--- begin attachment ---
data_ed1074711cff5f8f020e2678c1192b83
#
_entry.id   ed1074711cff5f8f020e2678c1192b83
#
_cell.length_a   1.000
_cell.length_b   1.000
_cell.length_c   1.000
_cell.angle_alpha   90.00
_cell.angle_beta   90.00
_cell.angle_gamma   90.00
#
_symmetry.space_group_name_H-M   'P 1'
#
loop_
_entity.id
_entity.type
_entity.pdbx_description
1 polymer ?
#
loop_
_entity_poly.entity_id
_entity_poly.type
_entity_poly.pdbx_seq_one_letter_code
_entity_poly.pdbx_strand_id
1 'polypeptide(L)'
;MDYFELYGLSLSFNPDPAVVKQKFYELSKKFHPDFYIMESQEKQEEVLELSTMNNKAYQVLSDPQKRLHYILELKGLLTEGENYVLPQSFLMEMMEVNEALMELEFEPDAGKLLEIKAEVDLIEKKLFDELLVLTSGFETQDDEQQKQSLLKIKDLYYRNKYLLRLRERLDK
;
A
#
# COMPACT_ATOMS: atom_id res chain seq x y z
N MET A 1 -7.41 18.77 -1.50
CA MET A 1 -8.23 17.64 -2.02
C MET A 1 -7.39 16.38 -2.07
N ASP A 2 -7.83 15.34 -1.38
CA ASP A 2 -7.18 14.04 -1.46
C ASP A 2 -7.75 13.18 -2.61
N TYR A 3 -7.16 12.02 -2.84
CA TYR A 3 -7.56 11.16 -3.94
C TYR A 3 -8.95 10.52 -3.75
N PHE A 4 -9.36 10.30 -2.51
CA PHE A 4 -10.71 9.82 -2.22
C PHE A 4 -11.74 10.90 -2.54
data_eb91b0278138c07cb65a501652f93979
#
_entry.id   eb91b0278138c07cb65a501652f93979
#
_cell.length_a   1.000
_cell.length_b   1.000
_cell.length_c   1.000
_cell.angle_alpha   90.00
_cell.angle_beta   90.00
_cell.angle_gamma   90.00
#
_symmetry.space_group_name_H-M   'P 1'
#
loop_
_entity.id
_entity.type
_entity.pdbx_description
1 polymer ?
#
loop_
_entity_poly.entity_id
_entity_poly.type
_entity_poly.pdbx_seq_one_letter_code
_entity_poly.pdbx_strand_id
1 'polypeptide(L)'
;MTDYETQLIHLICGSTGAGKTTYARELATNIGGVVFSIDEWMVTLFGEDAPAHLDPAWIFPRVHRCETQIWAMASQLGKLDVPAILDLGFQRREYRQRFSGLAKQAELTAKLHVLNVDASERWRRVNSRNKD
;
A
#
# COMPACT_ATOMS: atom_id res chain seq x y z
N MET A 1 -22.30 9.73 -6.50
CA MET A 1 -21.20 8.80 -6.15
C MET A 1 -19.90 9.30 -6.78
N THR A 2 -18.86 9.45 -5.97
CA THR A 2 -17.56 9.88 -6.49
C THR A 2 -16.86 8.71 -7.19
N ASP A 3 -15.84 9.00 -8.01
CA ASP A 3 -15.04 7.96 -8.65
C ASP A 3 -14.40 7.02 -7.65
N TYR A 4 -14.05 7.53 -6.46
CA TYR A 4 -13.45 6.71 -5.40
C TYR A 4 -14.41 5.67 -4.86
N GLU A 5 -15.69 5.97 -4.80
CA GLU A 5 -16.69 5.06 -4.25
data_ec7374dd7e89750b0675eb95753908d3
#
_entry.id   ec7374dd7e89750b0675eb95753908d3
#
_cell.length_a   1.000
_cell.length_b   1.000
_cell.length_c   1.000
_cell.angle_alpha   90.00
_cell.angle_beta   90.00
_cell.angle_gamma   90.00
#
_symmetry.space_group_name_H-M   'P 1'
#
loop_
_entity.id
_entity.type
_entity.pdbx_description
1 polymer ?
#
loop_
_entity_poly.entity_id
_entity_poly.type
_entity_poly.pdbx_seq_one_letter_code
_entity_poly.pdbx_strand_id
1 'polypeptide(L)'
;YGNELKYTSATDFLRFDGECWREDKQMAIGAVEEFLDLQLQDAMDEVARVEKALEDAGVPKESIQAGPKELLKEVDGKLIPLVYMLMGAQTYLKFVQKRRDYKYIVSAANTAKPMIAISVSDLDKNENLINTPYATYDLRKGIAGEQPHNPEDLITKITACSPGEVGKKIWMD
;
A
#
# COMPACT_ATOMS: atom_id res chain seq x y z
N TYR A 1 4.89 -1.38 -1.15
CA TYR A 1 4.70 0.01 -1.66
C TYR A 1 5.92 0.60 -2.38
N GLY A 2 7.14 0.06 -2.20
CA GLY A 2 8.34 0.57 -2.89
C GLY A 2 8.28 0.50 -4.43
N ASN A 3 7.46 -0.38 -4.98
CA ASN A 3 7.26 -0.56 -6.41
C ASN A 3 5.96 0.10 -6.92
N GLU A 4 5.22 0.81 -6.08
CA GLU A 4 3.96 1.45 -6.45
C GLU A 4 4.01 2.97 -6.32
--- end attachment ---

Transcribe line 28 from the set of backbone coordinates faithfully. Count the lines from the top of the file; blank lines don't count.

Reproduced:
A